My Grid, Your Grid, We’ve All Got a Grid

Ever seen drawings of the ancient goddess Artemis? If so, she was likely carrying a bow and arrow. More recent iterations of her as Diana/Wonder Woman still depict her that way—with shield, bow, and arrow.

Ancient literature includes many references to Artemis as a master of archery. (And make no mistake—Artemis was as likely to shoot at females as males.) We see similar descriptions of her in the epigraphic (inscription) evidence. In the ruins of ancient Ephesus, her natal city near what today is Kuşadasi, Turkey, archaeologists discovered “The Oracle Inscription.” In it Artemis is described using a variety of archery terms: “Artemis of the golden quiver,” “shooter of arrows,” and the “straight-shooting one.”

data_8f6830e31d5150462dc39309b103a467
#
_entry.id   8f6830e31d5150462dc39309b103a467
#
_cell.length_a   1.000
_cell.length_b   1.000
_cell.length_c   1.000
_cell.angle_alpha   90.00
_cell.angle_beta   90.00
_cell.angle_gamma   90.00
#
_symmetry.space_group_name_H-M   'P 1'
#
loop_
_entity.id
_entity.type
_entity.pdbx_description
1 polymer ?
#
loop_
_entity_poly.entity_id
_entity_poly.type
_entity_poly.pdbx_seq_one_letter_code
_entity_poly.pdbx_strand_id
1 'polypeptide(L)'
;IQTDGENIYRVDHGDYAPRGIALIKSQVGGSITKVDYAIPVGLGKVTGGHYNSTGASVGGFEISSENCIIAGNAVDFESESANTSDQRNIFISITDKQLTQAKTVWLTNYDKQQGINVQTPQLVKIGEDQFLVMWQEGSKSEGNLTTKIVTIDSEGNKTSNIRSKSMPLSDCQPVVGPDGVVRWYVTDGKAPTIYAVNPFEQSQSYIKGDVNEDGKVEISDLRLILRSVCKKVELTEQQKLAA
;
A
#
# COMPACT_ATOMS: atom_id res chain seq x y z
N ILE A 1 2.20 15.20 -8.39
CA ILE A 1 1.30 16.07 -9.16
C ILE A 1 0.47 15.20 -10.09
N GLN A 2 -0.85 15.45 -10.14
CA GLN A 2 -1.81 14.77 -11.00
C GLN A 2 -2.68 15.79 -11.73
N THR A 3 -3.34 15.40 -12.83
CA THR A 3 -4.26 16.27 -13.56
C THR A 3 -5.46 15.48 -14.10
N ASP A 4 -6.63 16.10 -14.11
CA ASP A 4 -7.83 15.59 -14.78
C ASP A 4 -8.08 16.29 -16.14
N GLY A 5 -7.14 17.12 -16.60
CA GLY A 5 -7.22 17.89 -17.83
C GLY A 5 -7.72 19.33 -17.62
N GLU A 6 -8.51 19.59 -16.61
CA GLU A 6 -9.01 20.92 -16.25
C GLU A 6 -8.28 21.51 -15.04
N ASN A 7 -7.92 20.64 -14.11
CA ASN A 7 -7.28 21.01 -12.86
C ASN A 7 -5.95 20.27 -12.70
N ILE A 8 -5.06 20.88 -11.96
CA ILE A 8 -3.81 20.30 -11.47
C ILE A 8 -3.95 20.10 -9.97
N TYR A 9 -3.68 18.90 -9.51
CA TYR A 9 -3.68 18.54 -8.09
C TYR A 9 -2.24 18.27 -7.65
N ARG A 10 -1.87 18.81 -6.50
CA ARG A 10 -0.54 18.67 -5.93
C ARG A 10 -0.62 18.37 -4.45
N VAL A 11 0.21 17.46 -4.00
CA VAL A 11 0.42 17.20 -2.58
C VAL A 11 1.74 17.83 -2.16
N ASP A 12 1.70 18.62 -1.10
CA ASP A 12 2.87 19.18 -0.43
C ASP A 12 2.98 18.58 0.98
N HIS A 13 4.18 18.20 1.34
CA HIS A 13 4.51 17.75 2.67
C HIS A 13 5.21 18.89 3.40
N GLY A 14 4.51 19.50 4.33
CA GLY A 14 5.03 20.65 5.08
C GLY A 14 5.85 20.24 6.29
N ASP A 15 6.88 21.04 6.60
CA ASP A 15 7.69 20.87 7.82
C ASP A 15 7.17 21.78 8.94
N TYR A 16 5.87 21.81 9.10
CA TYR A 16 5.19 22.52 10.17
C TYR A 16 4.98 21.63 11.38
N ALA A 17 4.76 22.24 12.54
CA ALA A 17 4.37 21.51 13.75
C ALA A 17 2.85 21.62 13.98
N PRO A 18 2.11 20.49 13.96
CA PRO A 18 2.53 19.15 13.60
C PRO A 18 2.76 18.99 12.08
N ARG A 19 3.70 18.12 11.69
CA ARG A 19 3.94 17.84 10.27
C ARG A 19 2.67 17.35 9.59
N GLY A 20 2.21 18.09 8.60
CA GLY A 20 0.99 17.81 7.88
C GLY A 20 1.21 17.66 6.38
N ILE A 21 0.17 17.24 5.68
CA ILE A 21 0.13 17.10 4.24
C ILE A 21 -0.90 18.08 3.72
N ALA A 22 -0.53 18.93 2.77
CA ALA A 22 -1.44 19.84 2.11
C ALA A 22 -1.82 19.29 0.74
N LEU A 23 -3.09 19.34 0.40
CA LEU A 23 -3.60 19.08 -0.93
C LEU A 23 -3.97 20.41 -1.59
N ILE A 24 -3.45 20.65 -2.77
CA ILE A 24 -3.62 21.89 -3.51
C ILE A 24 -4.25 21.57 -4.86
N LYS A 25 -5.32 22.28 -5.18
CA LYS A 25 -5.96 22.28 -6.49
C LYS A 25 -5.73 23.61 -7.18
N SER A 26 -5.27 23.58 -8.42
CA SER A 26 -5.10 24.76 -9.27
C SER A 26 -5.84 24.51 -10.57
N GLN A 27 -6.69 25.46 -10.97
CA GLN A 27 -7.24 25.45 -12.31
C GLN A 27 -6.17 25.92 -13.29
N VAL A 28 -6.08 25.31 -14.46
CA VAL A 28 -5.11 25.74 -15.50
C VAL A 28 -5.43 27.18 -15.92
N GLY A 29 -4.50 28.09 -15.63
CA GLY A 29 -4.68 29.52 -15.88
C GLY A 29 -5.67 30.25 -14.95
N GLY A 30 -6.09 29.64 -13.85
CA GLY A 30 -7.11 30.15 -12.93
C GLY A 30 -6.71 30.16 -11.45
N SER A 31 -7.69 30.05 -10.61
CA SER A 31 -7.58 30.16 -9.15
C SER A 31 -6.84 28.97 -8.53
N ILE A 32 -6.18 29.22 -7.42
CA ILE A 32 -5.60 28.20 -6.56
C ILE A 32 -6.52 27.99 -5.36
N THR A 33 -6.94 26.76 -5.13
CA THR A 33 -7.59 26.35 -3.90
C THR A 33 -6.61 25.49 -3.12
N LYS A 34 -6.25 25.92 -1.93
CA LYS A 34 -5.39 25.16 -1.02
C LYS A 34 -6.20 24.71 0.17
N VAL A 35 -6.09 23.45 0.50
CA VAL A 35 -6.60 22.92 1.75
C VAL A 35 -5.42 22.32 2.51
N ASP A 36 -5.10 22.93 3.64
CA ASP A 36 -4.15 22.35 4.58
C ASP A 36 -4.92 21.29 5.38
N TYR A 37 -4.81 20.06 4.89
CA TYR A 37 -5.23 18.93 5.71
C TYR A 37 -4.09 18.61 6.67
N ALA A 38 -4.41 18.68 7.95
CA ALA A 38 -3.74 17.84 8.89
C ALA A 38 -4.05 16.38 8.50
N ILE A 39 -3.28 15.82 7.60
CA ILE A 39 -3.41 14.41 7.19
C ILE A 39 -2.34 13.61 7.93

What does Artemis have to do with Bible? Probably a lot.

Talking about spiritual warfare in his epistle to the Ephesians (Eph. 6:10–18), the apostle Paul wrote to people in this city that was Ground Zero for Artemis’s cult. Her temple there was one of the Seven Wonders of the Ancient World. And Acts 19 records a disturbance caused by her silver workers, who were upset at the economic fallout from teaching that said “gods made with hands are not gods at all” (v. 26). Apparently, Paul never outright blasphemed their deity. He just cast a lot of shade.

About a decade after that disturbance, Paul wrote back to the church in Ephesus, and in his letter he gave a reason for believers to armor-up with the breastplate of faith: to extinguish “flaming arrows of the evil one” (Eph. 6:16). For his readers, arrows were as connected with Artemis as for us kryptonite is connected to Superman.